Second, there is certainly a potential here for the FBI to learn information that could be used for personal or political blackmail, thereby allowing the agency to potentially compromise people who the FBI might find it useful to either manipulate, force out of the picture, or gain complete control over. There is no guarantee that this information won't be used in this manner, and the fact that it is being collected at all makes one think it very well may be (after all, what other use is there for keeping track of internet, phone and bank records for people with no connection to terrorism? And if they have no plans to use this information, why do they want it?)

I do also have to say this (just something I've observed, but I've heard it from enough conservatives that I'm pretty sure a lot of them think this way): As long as Bill Clinton was the President, they railed against increased Federal power (for example, opposing the terrorism bill that was passed after the OKC bombing-- and they were right, most of what was in that bill really didn't make us any safer, it just gave the government more tools to pry into your life.) But somehow, they 'trust' the Bush government to not do what the Washington Post is now reporting it is doing.

And at that, even if they WERE right to 'trust in Bush,' the stupidity and short-sightedness that pervades these conservatives who support giving Bush carte blanche to impose more and more loose interpretations on more and more laws like this is truly amazing. These expansive new laws and policies will be there to be used and abused by every single President in the future. And at least a few of them are sure to be scoundrels, if our history is any guide.

We should take the war on terror seriously, but we already had (pre-Patriot act) the authority to investigate, conduct surveillance and otherwise collect evidence against those who we had reason to believe are spies, terrorists or otherwise a threat. But the chance that if our government collects a mountain of evidence on everybody, out of all of this information, some profile somewhere will just suggest 'terrorist,' so we will suddenly catch them, is vanishingly small, but the surrender of freedom we gave up is huge, and permanent.

And, don't just limit it to the surveillance provisions of the Patriot Act. The government now has, under this adminstration, the right to 1: conduct secret tribunals, including those which can sentence to death, 2: the right to torture suspects, and 3: the right to detain a U.S. citizen (not yet officially accused 'dirty bomber' Jose Padilla) indefinitely without filing any charges.

Secret surveillance of ordinary citizens. Indefinite detentions, torture, and secret tribunals that are empowered to sentence people to death. Wasn't this what we were supposed to be 'better than' during the Cold War? Josef Stalin has to be laughing at us from hell.

those who would trade freedom for security deserve neither freedom nor security.

-- Thomas Jefferson

Friday, November 04, 2005

I guess if you scratch the mayor's car, it's concrete overshoes for sure.

I don't like graffiti. Almost all of it is ugly, certainly detracts from whatever it is on, and often is vulgar, gang-related, or otherwise offensive.

And I believe that graffiti vandals should be forced to clean up their own and other people's graffiti. It is a community service level crime.

I can even agree with those who suggest that it is worth sending a young person to jail for in some cases, particularly if it is not a first offense, or if it is a particularly egregious case (for example, suggesting a gang-related 'hit' on someone, or is covered by hate crimes laws such as painting swastikas on a synagogue).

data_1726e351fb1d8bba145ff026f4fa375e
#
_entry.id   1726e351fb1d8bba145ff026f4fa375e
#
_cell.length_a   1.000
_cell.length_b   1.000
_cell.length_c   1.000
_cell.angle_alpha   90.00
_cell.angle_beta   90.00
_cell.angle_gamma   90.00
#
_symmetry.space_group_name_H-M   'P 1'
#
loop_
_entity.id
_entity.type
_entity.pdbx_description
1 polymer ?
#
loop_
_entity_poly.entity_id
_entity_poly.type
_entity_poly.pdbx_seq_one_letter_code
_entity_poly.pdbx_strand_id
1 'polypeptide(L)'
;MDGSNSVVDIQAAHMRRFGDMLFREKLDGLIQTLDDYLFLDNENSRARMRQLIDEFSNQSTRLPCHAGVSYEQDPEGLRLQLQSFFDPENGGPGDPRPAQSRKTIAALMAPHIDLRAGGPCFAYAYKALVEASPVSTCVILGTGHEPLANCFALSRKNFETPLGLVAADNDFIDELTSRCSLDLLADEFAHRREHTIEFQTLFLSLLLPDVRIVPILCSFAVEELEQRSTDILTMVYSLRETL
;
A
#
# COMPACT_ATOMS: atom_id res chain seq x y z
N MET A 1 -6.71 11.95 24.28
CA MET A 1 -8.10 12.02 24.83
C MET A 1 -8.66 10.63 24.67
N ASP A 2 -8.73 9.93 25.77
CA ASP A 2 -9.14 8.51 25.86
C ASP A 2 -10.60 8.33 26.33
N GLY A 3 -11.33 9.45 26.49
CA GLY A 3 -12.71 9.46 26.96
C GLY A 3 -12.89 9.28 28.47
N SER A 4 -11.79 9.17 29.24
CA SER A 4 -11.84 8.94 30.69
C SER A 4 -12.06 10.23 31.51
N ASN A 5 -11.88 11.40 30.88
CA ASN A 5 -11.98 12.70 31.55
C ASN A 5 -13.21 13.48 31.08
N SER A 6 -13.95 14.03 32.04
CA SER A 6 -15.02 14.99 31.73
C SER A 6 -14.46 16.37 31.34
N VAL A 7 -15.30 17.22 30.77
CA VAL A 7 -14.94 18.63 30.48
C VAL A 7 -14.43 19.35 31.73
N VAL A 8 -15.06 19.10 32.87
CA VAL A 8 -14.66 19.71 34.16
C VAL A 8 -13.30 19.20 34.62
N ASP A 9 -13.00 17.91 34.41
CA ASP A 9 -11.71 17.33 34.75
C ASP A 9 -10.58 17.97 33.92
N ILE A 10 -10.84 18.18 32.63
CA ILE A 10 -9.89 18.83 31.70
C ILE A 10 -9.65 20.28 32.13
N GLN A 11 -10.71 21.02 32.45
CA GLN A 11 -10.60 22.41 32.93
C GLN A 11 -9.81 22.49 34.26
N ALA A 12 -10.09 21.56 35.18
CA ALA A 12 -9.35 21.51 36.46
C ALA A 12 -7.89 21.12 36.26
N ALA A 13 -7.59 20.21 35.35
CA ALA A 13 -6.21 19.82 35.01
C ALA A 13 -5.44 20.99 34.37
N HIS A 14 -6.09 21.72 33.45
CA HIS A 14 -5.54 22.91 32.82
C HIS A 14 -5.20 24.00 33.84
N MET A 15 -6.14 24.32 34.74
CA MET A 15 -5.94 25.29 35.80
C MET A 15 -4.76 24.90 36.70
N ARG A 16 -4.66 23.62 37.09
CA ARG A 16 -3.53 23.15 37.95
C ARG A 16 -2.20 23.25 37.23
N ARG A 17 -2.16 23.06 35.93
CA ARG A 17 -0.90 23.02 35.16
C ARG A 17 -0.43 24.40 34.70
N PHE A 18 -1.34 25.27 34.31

But have someone cut off your thumb?

And what if the person suggesting this is the elected mayor of a major American city?

“In the old days in France, they had beheadings of people who commit heinous crimes,” Mayor Oscar Goodman said Wednesday on the TV show “Nevada Newsmakers.”

Goodman said the city has a beautiful highway landscaping project and “these punks come along and deface it.

“I’m saying maybe you put them on TV and cut off a thumb,” the mayor said. “That may be the right thing to do.”

Goodman also suggested whippings should be brought back for children who get into trouble.

Oh, yeah, that's just what I want, for my kids to turn on the TV and watch someone's thumb getting cut off.

Hint to mayor Goodman: There was a reason why the French got rid of the guillotine in 1981. First, it was very bloody and not befitting a civilized nation. Second, it was ineffective as a deterrent. Third, it became just as much a symbol of a part of their past that France wanted to forget as, well, Bugsy Siegel and his associates are a part of a past that Las Vegas wants to forget (or did, until they found out that there is still some money to be made by featuring Bugsy in a museum display at the Tropicana.

But even if one thought that a medieval punishment like cutting off an offenders thumb had any place in the twenty-first century, is it really justified for graffiti vandalism for crying out loud!?

If the mayor and the city of Las Vegas really thinks that graffiti vandalism is their top concern, then I have a better idea. Get the crews out immediately to clean it up. Graffiti loves company. Let one 'tag' stay up, then others will follow. Have it down in a few hours, then pretty soon the 'punks' mayor Goodman is complaining about will figure out that it just isn't worth their cash and their effort to put it up, when it is gone the next time they drive by there. And, when you catch them, put them on that clean up team. And make sure that they spend a lot more time at it than they spent putting up the original graffiti. Say, 100 hours for the first offense, then thirty days in jail with work detail on cleaning up graffiti for subsequent offenses (and there are days in Las Vegas when you absolutely DON'T want to be working outdoors, trust me on that one). And heck, put other work crew prisoners on the clean up team also. Before long, graffiti taggers will be the most unpopular people in jail because it will make so much more hot outdoor work for everyone else to do.

But leave their thumbs on.

As for myself, I and my wife enjoyed spending the first and last nights of our honeymoon in Las Vegas thirteen years ago. We have been back a couple of times since with our kids as tourists. We enjoyed going to Las Vegas as a tourist for a couple of days last summer. We saw the 'Titanic' exhibit at the Tropicana, and saw Dirk Arthur, a master magician. We took a gondola ride at the Venetian.

But as long as they have an elected mayor whose methods make one think that the mafia is still calling the shots in Vegas, I for one will choose to not spend my money there.